Speaking of relaxation, the survey results address a persistent concern men may have about cannabis and their penises. There is a belief that the muscle-relaxing properties of cannabis may decrease a penis’ ability to achieve and maintain an erection. Of course, an erection is not a muscle-bound thing. Your penis, if you have one, doesn’t have that many muscles, so don’t try to lift a barbell with it. Instead, an erection is blood filling the erectile tissue of the penis, like air in a balloon animal thing. Well, based on the survey results, it wasn’t hard to see that cannabis didn’t seem to bring erection cheating to respondents. Most male respondents indicated that the ability to achieve (93.4%) or maintain (92.4%) an erection did not decrease.
Of course, this study was far from avocado toast, which means it was far from perfect. This was also a convenience sample of cannabis users. So it could have been chosen for people who already believed that marijuana improved their sex life. As you can imagine, if you already believe that something like dressing up like Captain America will improve your sex life, there’s a good chance it’s happening through the placebo effect.
Additionally, survey responses do not always reflect what people are really feeling or experiencing. If you ask someone a question that includes the word “erection,” you may not always get an honest answer. For example, if you ask someone at the grocery store, “Where do you keep the cauliflower and can you maintain an erection?” you’ll likely find an answer to only one of those things.
It would have been more accurate to directly observe all study participants having sex, but that could have been really scary and resulted in a lot of “Hey, Schmoopie, who is the person with the tablet in our room”? Questions followed by, “Oh, I just signed up for college so I can get money to buy you dinner.”
The study also did not include objective measures of arousal and orgasm. This includes physiological data such as heart rate and body temperature or how often you say something like “Don’t stop”, “Oh my God”, “Oh, Jason Mamoa” or “Linguini” during sex. However, saying “linguini” during sex could mean that the person is really excited or just really hungry.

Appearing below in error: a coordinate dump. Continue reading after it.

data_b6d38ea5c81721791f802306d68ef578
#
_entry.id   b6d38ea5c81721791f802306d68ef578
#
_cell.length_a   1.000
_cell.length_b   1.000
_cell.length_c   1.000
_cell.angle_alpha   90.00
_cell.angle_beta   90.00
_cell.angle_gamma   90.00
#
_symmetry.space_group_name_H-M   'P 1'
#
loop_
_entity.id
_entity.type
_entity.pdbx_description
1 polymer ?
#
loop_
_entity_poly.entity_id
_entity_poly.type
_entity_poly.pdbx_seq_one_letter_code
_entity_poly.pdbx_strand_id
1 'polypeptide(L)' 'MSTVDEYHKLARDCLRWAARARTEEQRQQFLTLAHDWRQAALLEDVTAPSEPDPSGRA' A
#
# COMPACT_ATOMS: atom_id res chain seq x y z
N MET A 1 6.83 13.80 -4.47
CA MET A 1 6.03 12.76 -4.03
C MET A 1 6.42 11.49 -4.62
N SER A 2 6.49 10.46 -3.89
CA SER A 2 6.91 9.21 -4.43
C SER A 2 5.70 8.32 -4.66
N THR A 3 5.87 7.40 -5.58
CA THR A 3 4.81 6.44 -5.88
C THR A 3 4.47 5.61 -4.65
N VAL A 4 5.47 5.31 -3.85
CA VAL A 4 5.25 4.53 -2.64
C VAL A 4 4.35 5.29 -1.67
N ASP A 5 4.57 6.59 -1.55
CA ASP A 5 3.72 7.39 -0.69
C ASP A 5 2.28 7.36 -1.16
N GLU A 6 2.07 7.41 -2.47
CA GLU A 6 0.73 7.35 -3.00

Additionally, the survey did not ask about a number of other things that might have influenced the sexual experience. For example, there was no sense of what medications and other substances each person was taking. Speaking of marijuana, it wasn’t clear what the person was eating either. There are also other things that can affect sex, such as: B. amount of physical activity, overall health, job satisfaction, presence of a support network, interest in partners, number of pillows on the bed, and whether Bryan Ferry’s “Slave to Love” was playing in the background.
Finally, the survey didn’t measure the dosage of marijuana used. Of course, one gram of marijuana would be very different from 100 tons. So, future studies could help determine how marijuana dosage may be related to the above effects.
While this study isn’t the first to show links between marijuana use and increased sensation and relaxation, it doesn’t necessarily mean you should discard other means of increasing sexual arousal and start using marijuana. It’s still not clear what repeated use of marijuana can ultimately do to your body. For example, studies have shown that cannabis use could potentially have long-term effects on your brain, as summarized by the National Institute for Drug Abuse (NIDA). And while sacrificing your brain for your penis and vagina might seem like a fair trade, you should wait for more studies to really determine what that trade-off might be. Nonetheless, this study points to the possibility that cannabis may ultimately be helpful for people with genuine sexual dysfunctions that cannot be corrected in any other way. This assumes that other options have already been discarded.